Writing Center Appointments now available!

Here’s a message from Brian McTague, director of the VCU writing center (just in time for Essay One!):

“I wanted to let you know that the new scheduling system we’ve been transitioning to is now up and running. Students may click here vcu.campus.eab.com to make appointments. Of course, they can always call us, as well (804-828-4851). Currently, this link is not yet available on our web site (I’m hoping it will be later this week).”

Schedule away!

Homework for Monday, Sept. 12 (Under Our Skin)

For homework this weekend, you’ll be using your reading and our discussion of Beverly Daniel Tatum’s “The Complexity of Identity: Who am I?” to describe a specific individual’s identity. This homework is due by 11:59 p.m. on Sunday, September 11th (please note that Rampages is undergoing scheduled maintenance Saturday night, so plan your posting accordingly).

The Steps

  1. Visit the Seattle Times project “Under Our Skin” and select the “Participants” link on the upper right of the page. (We’ll be using this resource again during the semester, so feel free to look around now–you could start with the introduction or explore some of the terminology). In the “Participants” section, choose either Autumn Bennett, Varisha Khan, Marci Owens, or Lucas Nydam (no video is more than two or three minutes, so please watch two to three before you make your decision).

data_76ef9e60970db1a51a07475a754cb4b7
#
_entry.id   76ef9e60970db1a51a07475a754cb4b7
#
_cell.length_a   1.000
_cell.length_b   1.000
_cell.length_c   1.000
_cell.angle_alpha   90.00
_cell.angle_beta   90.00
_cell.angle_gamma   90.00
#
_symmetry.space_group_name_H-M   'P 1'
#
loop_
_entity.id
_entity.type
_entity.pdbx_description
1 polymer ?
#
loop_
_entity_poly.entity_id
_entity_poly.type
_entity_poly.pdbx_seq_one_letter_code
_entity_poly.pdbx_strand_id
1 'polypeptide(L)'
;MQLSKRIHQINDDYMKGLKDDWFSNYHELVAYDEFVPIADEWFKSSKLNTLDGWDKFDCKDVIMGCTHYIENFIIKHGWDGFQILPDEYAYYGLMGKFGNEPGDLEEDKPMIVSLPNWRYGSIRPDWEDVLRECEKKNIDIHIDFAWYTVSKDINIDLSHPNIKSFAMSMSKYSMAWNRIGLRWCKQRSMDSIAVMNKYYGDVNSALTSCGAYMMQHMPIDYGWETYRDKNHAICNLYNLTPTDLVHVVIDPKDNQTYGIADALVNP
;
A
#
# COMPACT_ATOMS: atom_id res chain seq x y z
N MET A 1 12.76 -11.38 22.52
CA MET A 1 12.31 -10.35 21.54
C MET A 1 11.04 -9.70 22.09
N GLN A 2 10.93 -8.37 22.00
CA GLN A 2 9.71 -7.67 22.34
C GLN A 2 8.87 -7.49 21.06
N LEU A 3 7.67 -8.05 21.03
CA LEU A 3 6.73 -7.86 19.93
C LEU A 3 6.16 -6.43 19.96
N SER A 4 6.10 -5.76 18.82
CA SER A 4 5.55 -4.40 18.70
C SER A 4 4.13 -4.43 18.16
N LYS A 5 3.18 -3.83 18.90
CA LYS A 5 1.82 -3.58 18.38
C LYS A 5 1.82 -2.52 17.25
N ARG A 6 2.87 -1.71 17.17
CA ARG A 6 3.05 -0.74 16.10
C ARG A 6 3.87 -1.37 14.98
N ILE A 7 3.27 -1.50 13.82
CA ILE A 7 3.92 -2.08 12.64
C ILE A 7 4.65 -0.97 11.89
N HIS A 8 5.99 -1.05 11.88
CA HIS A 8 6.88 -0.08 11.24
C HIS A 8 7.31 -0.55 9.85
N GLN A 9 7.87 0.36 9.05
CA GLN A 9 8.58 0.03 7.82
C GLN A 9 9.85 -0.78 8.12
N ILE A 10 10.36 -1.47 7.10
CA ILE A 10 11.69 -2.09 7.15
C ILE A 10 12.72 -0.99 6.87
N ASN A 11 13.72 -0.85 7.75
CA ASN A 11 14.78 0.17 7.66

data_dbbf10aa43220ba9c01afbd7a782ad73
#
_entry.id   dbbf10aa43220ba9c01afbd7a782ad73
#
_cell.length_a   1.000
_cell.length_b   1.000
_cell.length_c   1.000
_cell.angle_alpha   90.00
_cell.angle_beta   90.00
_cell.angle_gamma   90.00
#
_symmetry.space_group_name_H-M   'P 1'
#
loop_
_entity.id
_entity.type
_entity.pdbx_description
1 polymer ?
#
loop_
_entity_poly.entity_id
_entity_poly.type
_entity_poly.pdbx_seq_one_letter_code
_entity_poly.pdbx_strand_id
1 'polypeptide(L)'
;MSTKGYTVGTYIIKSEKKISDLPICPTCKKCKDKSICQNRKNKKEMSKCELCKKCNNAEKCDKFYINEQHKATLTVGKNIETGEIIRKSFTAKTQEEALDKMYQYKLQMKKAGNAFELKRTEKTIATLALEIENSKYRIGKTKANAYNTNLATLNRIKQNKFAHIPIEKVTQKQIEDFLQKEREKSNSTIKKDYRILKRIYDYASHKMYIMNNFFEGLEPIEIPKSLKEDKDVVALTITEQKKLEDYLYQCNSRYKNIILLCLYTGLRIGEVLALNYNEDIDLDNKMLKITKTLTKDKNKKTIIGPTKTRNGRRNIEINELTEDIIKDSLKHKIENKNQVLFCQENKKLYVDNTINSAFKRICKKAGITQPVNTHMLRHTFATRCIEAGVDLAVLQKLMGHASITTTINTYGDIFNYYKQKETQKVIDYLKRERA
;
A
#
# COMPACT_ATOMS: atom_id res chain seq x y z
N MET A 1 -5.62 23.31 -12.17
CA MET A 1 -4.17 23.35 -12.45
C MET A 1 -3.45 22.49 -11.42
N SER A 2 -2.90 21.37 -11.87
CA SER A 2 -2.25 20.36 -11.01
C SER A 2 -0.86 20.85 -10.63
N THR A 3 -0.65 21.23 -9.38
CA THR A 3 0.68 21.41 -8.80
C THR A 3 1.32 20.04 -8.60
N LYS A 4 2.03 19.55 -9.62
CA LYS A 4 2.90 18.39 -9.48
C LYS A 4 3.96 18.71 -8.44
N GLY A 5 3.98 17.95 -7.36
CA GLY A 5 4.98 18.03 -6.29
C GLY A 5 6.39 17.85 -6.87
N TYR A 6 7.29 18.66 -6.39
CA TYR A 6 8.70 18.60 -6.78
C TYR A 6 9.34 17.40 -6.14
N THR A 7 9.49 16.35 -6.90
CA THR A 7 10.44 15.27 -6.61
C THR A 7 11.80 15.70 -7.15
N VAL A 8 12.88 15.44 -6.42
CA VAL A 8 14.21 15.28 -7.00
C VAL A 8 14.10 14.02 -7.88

2. While watching the video you’ve selected, take notes about the way your individual describes their identity. Consider using the categories Tatum details to trace the discussion. Notice if the individual spends more time talking about particular elements of their identity (like race or gender) and less time discussing others. Don’t forget to notice “dominant” identity groups (i.e. if someone identifies as male but does not discuss his male identity), or identity aspects that might not be covered by Tatum’s list. You may need to watch your video a few times to gather all the information you need.